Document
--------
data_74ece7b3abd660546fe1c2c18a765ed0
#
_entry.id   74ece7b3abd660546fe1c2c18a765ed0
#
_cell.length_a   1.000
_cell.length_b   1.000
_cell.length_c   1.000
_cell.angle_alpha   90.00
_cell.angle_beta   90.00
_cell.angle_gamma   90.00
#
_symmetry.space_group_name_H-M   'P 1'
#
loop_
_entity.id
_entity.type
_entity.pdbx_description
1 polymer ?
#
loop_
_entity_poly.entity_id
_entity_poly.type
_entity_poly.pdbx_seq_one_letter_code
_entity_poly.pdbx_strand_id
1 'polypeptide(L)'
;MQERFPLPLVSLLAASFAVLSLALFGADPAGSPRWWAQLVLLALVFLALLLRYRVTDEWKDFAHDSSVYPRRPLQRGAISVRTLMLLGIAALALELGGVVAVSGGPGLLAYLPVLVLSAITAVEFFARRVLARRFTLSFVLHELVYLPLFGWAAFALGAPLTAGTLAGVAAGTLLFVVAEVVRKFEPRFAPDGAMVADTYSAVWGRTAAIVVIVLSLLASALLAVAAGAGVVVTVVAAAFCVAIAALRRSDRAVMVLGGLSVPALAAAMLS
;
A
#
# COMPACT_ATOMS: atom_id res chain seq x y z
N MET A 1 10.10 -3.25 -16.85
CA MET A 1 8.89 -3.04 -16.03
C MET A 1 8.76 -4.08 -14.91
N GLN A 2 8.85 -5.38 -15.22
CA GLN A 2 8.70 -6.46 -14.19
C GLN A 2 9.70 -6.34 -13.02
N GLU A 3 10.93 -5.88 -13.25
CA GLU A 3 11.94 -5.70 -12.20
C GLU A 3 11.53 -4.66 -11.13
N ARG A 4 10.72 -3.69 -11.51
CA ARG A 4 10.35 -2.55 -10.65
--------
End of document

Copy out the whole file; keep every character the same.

data_74ece7b3abd660546fe1c2c18a765ed0
#
_entry.id   74ece7b3abd660546fe1c2c18a765ed0
#
_cell.length_a   1.000
_cell.length_b   1.000
_cell.length_c   1.000
_cell.angle_alpha   90.00
_cell.angle_beta   90.00
_cell.angle_gamma   90.00
#
_symmetry.space_group_name_H-M   'P 1'
#
loop_
_entity.id
_entity.type
_entity.pdbx_description
1 polymer ?
#
loop_
_entity_poly.entity_id
_entity_poly.type
_entity_poly.pdbx_seq_one_letter_code
_entity_poly.pdbx_strand_id
1 'polypeptide(L)'
;MQERFPLPLVSLLAASFAVLSLALFGADPAGSPRWWAQLVLLALVFLALLLRYRVTDEWKDFAHDSSVYPRRPLQRGAISVRTLMLLGIAALALELGGVVAVSGGPGLLAYLPVLVLSAITAVEFFARRVLARRFTLSFVLHELVYLPLFGWAAFALGAPLTAGTLAGVAAGTLLFVVAEVVRKFEPRFAPDGAMVADTYSAVWGRTAAIVVIVLSLLASALLAVAAGAGVVVTVVAAAFCVAIAALRRSDRAVMVLGGLSVPALAAAMLS
;
A
#
# COMPACT_ATOMS: atom_id res chain seq x y z
N MET A 1 10.10 -3.25 -16.85
CA MET A 1 8.89 -3.04 -16.03
C MET A 1 8.76 -4.08 -14.91
N GLN A 2 8.85 -5.38 -15.22
CA GLN A 2 8.70 -6.46 -14.19
C GLN A 2 9.70 -6.34 -13.02
N GLU A 3 10.93 -5.88 -13.25
CA GLU A 3 11.94 -5.70 -12.20
C GLU A 3 11.53 -4.66 -11.13
N ARG A 4 10.72 -3.69 -11.51
CA ARG A 4 10.35 -2.55 -10.65